Migrating coho run beginning to gain strength
Seattle Times staff reporter
While the hordes of pink salmon keep streaming through the Strait of Juan de Fuca and into Puget Sound, the front end of the migrating coho run is also beginning to gain strength.
“We hooked four coho in a little more than one hour (on Wednesday), and kept one 8-pound hatchery fish, plus we released one 30-pound king and a half-dozen humpies (a term used for male pink salmon that form a distinct hump on their back at spawning time),” said Chris Mohr, owner of Van Riper’s Resort in Sekiu.
“The coho are just starting to show up, and it usually turns on around Sept. 10. The humpies are still everywhere, and the (Puget Sound) run is almost two weeks later than usual.”
The commercial purse seine test-fishing catches of pinks remains stable in an area referred to as “Area 20” off the southeast side of Vancouver Island. The run-size estimate of Fraser River pinks is now 24 million compared to a preseason forecast of 8.9 million. No inseason updates are made for Puget Sound pink stocks, but the forecast is more than 6.2 million.
That is good news for local anglers, who reported very good catches of late for pinks from Everett clear down into the Tacoma area.
Catches of pinks and a few coho is decent in front of the Edmonds Marina; Mukilteo south to Shipwreck-Possession Point boundary; Meadow Point to West Point near Shilshole Bay; Browns Bay; Jefferson Head; Possession Bar; and Alki Point south to Tacoma. Elliott Bay is open daily for pinks, and fishing has picked up in the east waterway and the “combat pier fishery” near the Spokane Street Bridge.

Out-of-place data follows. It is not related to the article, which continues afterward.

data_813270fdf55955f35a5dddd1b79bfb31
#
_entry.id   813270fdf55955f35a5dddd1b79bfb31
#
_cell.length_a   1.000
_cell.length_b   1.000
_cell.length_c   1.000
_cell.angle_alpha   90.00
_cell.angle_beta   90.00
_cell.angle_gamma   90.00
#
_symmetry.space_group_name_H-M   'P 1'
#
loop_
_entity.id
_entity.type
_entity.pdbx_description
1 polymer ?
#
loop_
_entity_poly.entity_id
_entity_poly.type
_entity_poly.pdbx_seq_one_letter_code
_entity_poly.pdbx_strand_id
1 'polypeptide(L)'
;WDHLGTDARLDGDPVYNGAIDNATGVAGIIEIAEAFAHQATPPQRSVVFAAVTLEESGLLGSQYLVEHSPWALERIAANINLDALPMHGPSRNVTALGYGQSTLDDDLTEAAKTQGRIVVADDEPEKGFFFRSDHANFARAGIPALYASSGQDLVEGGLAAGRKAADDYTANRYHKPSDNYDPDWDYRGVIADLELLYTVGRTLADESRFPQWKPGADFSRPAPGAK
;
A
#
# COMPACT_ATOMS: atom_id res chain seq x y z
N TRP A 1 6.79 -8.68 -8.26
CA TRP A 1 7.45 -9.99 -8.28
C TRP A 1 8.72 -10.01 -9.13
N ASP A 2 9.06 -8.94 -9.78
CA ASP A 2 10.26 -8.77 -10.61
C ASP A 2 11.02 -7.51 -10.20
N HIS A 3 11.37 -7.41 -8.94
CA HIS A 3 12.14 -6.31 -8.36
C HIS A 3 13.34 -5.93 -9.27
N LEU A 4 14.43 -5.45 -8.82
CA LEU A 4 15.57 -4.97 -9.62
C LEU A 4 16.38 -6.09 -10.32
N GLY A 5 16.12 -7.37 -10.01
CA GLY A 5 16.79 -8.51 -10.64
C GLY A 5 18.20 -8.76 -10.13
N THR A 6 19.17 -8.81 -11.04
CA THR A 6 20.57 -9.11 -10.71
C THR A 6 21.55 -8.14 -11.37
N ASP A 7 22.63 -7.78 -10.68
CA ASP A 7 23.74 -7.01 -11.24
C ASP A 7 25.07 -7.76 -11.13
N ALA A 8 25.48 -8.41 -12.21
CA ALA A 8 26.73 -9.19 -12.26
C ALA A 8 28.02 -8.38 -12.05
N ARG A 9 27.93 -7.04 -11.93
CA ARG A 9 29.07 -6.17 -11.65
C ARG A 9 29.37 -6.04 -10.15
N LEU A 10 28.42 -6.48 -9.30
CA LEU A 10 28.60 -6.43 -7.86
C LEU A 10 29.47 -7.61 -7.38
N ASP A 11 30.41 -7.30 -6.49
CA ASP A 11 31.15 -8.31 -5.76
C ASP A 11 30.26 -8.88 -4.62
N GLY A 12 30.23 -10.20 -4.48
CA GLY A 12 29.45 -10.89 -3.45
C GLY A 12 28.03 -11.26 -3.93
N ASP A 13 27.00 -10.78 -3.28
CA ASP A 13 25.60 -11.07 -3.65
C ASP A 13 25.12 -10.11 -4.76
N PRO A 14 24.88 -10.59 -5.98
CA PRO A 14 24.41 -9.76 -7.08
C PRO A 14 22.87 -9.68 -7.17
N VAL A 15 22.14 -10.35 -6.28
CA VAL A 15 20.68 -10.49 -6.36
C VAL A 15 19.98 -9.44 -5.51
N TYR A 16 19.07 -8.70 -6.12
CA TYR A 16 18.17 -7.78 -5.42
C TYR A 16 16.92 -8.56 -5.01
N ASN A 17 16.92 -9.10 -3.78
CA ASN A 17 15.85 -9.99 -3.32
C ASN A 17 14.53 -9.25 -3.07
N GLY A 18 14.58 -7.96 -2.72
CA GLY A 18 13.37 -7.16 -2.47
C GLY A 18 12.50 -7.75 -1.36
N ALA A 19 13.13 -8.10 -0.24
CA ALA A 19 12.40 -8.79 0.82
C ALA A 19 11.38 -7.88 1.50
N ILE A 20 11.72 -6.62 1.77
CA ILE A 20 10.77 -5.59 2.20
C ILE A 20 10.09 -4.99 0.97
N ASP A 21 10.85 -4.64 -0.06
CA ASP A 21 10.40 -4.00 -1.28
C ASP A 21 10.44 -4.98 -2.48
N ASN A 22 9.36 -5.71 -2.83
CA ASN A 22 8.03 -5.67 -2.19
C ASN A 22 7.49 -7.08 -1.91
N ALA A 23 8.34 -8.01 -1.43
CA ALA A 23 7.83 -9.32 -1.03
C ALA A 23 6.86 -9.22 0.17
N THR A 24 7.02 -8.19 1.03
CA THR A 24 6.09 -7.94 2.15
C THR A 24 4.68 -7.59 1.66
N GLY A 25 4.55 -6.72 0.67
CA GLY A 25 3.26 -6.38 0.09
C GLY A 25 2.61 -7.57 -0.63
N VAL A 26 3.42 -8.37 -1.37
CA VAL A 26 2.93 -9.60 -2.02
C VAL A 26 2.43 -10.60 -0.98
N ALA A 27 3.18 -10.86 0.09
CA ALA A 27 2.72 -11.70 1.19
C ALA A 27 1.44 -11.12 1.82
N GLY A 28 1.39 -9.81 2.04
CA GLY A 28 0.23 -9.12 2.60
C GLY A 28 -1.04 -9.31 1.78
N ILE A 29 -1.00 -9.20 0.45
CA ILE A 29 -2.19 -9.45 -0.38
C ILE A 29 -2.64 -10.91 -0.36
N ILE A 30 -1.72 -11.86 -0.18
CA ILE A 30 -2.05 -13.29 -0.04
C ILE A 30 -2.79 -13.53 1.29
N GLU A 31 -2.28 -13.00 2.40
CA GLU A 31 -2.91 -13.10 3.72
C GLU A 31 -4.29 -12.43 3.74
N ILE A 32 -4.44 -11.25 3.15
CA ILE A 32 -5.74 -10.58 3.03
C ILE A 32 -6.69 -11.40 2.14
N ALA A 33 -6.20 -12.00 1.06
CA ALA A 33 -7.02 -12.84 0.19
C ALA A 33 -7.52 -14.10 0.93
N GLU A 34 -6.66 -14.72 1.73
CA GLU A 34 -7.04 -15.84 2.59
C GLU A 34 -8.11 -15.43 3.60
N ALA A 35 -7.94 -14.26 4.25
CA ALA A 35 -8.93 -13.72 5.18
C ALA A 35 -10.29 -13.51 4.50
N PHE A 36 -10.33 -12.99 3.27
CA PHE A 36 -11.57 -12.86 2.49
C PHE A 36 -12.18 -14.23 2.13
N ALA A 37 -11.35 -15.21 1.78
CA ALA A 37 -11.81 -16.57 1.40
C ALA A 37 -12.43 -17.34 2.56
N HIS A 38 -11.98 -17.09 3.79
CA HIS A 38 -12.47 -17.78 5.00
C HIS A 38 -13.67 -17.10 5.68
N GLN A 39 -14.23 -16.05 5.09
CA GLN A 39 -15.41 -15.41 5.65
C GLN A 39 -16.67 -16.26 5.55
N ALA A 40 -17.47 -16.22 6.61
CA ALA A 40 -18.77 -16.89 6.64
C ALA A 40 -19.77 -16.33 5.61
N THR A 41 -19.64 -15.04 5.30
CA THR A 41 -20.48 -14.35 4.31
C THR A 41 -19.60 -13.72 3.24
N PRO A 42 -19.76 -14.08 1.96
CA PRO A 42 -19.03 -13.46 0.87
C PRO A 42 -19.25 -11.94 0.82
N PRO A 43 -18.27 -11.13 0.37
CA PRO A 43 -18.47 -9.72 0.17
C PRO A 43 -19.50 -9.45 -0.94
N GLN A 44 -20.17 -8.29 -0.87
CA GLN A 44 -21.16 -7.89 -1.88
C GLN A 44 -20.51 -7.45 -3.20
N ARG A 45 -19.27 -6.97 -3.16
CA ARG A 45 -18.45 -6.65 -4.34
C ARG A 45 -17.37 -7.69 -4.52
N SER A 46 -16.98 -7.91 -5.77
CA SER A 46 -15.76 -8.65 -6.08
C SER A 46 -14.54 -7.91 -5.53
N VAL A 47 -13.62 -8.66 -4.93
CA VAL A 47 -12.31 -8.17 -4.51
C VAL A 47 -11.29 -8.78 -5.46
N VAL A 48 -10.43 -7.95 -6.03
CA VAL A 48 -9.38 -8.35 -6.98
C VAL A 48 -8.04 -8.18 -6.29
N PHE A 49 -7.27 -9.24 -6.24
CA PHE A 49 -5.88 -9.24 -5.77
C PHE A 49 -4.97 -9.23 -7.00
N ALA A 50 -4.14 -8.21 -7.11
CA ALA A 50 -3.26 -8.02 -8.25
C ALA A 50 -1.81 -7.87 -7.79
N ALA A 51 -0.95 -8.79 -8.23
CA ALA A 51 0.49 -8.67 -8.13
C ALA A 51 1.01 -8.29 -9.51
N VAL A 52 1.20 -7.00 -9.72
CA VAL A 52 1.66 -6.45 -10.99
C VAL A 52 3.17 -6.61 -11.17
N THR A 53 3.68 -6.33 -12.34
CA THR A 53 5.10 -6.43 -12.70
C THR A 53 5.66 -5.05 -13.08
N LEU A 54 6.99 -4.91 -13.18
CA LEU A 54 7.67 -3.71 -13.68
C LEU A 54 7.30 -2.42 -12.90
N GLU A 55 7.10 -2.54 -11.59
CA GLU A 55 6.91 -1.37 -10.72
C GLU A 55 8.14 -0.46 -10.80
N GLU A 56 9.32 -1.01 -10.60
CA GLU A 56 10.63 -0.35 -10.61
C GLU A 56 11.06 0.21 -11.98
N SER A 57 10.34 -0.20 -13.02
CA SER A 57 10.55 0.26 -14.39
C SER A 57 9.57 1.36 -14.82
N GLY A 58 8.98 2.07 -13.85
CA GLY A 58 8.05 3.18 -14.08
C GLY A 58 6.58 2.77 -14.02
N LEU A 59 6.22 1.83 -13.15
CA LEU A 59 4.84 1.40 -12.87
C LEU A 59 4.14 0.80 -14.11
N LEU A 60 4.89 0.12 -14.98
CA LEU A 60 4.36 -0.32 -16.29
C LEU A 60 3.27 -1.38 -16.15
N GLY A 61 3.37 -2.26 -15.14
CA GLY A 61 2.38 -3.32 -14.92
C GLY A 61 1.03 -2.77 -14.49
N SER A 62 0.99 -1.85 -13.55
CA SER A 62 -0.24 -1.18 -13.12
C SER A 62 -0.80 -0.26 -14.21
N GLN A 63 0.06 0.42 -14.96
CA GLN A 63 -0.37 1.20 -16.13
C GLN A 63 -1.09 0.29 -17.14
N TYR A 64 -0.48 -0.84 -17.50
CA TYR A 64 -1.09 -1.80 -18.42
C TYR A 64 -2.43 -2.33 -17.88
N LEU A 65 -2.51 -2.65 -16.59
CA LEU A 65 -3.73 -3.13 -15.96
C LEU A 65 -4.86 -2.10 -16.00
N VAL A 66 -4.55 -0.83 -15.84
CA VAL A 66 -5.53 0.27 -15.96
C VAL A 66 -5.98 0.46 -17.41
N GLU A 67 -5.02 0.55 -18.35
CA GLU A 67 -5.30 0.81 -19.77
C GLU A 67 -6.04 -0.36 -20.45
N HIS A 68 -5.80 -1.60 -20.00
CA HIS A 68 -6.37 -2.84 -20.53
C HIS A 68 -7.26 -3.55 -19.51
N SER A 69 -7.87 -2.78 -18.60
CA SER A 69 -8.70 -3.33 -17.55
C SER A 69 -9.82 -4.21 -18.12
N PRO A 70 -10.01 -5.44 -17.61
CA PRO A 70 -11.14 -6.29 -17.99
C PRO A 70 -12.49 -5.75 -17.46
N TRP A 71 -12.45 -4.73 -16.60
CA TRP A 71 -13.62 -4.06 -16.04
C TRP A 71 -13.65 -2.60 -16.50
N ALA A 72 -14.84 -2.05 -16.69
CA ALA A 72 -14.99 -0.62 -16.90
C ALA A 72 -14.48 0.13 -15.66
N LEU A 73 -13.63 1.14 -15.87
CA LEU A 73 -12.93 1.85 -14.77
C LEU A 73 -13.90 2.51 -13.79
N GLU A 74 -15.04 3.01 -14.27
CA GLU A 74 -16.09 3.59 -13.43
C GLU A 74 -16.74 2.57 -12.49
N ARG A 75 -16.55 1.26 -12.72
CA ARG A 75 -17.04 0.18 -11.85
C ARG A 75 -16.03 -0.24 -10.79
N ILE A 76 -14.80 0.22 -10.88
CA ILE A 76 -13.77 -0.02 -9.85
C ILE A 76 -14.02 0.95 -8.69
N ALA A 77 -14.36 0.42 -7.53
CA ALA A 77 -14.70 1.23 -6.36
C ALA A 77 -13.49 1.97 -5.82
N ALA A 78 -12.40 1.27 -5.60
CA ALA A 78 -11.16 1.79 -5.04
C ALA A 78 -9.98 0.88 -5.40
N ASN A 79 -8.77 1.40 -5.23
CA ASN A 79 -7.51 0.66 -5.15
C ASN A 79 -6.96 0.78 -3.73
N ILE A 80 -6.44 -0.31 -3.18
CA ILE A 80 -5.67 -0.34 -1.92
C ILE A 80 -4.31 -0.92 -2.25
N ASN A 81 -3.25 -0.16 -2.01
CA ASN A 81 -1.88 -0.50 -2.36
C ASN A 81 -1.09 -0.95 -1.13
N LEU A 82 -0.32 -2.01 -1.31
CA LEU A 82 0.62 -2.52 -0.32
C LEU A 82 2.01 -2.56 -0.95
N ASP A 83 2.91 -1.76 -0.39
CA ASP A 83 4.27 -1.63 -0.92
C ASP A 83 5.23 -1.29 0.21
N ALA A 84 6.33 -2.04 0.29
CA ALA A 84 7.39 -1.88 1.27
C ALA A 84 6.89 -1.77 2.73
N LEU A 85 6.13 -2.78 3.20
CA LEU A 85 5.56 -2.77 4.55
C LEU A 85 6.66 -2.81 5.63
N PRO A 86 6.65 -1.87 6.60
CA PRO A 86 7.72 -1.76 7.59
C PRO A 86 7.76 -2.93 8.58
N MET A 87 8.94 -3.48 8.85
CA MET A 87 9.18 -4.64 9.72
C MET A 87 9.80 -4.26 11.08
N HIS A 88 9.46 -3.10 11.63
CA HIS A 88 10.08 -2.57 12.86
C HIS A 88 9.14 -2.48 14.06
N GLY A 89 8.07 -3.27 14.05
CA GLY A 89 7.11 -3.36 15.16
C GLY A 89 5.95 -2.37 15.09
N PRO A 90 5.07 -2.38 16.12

Pier and beach anglers were finding good action for pinks at Lincoln Park off West Seattle, Golden Gardens, Seacrest Pier, Dash Point Pier, Browns Point, Deception Pass, Point No Point, Des Moines, Redondo and the west side of Whidbey Island.
There are three salmon fishing derbies happening in Sekiu, Mount Vernon and Edmonds. The No Fin, You Win Hatchery Coho Derby is Saturday in Sekiu. Cost is $15. Details: 360-963-2334.
The Ray Reep Salmon Derby is Saturday at Edgewater Park in Mount Vernon. Cost is $15. Details: www.mountvernonwa.gov.
The Puget Sound Anglers Sno-King Chapter Edmonds Coho Derby is Saturday. Cost is $30 by the Friday registration deadline. Details: 206-920-2468 or email firstname.lastname@example.org or www.edmondscohoderby.com.
Looking ahead: All coho may be kept at Sekiu beginning Sept. 15; Grays Harbor is open for kings on Sept. 16-22; and the Everett Coho Derby is Sept. 21-22.
|Marine Areas||Anglers can now keep wild and hatchery coho off Ilwaco, and starting Friday off Westport. At La Push and Neah Bay only hatchery coho may be kept. Slow for salmon off Ilwaco, but good for close to a king or coho per rod at Westport. Fair to good for mostly hatchery coho, and a few chinook and pinks at La Push and Neah Bay. Fair for albacore tuna off the entire coast with most boats finding fish 30 to 50 miles offshore. Slow to fair for hatchery kings at Dolphin Point off Vashon Island; Tacoma area; Gig Harbor; and Southworth. Fair to good for kings, coho and pinks in San Juan Islands. Quilcene Bay is worth a try for coho. Willapa Bay king fishing has been slow.|
|Statewide rivers||At Buoy 10 near the Lower Columbia mouth, fishing was fair for hatchery coho. Very good for pinks in the Puyallup, Nisqually, Snohomish, Skagit, Lower Skykomkish, Nooksack and Green. Some early chinook caught in the Hanford Reach area of the Columbia. Slow to fair for kings in the Skokomish. Try for coho at Drano Lake. Snake is open for hatchery chinook.|
|Statewide lakes||Lake Sammamish is open for kings, and Lake Washington opens Sept. 16 for coho. Beaver Lake near Issaquah was recently planted with 1,200 rainbow trout averaging about 1 pound. Good for perch in Lake Washington. Slow to fair for trout at Angle, Green, Mineral, Roosevelt, Pass and Lone. The Potholes is good for perch, walleye, bass and trout.|